1031 Exchanges: A Unique Estate Planning Tool
You have just made one of the most important decisions of your life. You are selling your farm. Finally, after decades of farming the land that has been in your family for generations, retirement is on your horizon, and you need to execute a plan that protects your family’s legacy long after you are gone—no small task.
You would have loved to have one or more of your children continue the family tradition of farming your land, but each made different career choices, and farming wasn’t in the cards. Now comes the question “What do we do with the farm?”
While there are countless factors to consider when transitioning your farmland, there are several time-proven steps you can follow that may help give you the confidence you're doing the right thing and in the right way.
Celebrate your history
Selling the family farm is likely to bring a flood of emotions to the forefront, and giving ample space and attention to how each family member feels about your decision will be time well spent.
A great way to recognize the value of everyone’s thoughts is to start by bringing your family together, including all children who live off-farm. Highlight the memories you have created. Share stories. Celebrate everything the farm has meant to your family over the years.
Discuss your intentions
Explain to your family the reasons why you have decided to sell the farm. Chances are, a key factor was that your children chose to pursue other careers or have moved out of state. With no successor in line to continue farming your land, your focus now shifts to preserving your legacy.
Talk to your family about your plans for retirement and the need for an estate plan that treats everyone fairly. Transparency and open discussions are essential because conflicts and divisions can readily occur among family members when dealing with sensitive issues like which child will care for you and your spouse as you age or how the inheritance will be distributed.
Evaluate your options
If you and your spouse or one of your children want to continue living on your farm, you could consider leasing rather than selling. However, as a non-farming landowner, you still will have responsibilities like ensuring that you find the right tenant farmer who will properly sustain your land’s quality. Rent payments from a long-term lease could provide the retirement income you need.
If remaining on the farm is not a priority, a property sale is likely a good option. A property sale unlocks the unrealized equity in your farm and provides liquidity that can help fund your retirement. But with a sale, there is much to consider, and you’ll need the help of professionals.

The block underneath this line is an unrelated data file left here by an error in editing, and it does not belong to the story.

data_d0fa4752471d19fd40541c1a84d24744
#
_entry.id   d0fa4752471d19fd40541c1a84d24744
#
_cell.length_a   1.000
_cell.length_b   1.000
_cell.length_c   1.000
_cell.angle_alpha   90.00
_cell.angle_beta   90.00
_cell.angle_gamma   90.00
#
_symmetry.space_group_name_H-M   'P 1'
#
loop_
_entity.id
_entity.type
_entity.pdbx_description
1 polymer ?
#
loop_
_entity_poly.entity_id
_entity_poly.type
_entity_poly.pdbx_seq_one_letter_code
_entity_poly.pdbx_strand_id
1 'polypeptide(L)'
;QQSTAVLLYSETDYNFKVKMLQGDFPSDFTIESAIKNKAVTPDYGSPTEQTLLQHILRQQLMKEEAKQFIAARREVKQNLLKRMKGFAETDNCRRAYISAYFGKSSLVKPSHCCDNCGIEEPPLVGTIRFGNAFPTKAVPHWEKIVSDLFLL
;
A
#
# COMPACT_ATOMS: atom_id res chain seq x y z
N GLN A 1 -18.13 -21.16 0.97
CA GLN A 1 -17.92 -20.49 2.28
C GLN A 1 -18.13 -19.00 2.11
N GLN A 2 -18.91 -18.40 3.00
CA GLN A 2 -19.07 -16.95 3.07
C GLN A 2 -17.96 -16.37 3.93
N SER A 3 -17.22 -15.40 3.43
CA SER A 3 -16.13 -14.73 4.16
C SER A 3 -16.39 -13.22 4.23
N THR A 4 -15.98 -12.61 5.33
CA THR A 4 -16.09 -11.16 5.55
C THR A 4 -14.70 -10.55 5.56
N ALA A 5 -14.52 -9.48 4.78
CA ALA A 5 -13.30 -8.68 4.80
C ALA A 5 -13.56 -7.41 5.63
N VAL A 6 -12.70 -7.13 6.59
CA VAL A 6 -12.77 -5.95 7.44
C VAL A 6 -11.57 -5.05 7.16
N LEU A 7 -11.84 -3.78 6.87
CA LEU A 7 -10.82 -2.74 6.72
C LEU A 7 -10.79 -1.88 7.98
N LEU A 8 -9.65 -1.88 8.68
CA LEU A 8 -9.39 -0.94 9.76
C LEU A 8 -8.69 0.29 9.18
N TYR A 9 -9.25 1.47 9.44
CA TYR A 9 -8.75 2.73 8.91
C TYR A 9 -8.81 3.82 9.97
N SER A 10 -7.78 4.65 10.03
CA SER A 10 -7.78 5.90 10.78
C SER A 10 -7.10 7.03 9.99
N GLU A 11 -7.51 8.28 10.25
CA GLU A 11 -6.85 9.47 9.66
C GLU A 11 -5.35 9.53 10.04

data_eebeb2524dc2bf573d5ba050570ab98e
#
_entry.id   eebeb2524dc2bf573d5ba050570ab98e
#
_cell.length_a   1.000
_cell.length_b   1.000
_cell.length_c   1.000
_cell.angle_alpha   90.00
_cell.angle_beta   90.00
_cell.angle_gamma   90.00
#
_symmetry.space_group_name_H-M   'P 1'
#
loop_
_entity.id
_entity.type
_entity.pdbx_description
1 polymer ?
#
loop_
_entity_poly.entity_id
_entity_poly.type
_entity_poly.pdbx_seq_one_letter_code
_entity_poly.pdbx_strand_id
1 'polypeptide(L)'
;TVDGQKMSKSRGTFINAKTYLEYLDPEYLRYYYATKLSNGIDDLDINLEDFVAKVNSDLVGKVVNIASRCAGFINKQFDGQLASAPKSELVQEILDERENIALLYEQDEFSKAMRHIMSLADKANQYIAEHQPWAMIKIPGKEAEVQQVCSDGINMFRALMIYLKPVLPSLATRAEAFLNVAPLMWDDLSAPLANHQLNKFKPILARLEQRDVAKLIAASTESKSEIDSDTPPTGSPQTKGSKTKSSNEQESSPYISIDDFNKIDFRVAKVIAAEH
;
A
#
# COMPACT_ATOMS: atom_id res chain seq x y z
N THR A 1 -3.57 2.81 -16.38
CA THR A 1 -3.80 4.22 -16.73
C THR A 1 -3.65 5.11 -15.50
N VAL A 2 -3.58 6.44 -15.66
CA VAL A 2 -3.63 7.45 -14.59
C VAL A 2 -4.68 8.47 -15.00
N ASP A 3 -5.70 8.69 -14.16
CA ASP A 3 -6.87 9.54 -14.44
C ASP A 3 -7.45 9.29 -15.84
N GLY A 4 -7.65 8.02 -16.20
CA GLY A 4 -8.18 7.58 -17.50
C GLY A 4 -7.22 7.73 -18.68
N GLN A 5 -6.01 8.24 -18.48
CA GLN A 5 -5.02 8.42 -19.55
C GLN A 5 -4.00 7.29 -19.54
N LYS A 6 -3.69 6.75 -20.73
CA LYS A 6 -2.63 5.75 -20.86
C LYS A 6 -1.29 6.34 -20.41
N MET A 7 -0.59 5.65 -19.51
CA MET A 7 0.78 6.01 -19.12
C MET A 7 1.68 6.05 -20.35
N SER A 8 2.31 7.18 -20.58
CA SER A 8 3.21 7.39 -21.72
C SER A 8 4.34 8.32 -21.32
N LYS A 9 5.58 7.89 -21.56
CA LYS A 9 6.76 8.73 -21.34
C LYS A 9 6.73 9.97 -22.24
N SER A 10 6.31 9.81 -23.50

Consult with professionals
You need to understand a host of critical tax and financial planning issues before moving forward with a property sale. You must consult with your attorney, accountant, insurance agent, and financial professional, and possibly others, to be sure you know any potential pitfalls that could negatively affect your estate.
Changes to the tax code are not uncommon, which is another reason why estate planning is a fluid exercise requiring professionals attuned to most current laws and regulations.
Explore the 1031 Exchange option
Land rich and cash poor is a phrase often used in reference to the American farmer. You may share in that sentiment with your own situation. So, when selling your farm, you want to capture the greatest value you can. And you want to protect your proceeds from excessive taxation whenever possible.
One approach many farmers have used to reduce tax obligations on a farm sale is with a Section 1031 Exchange. In simple terms, Section 1031 of the Internal Revenue Code allows investment property owners like you to defer capital gains tax by reinvesting the proceeds from a sale in “like-kind” property or properties of equal or greater value.
Interestingly, “like-kind” is a broad definition and includes a variety of property types. For example, you could sell your farm and invest in an apartment complex, a self-storage facility, or an industrial building. The main advantage here is the ability to defer capital gains tax by reinvesting in other income-producing property(ies) that can provide you financial support throughout retirement while preserving the estate for your heirs.
We will discuss the 1031 Exchange option in greater detail in future blog posts. In the meantime, if you would like to learn more about how Inland Private Capital Corporation works with financial professionals to help farmers preserve family farm legacies, fill out the form on the contact us page and a representative will call you within 24-48 hours.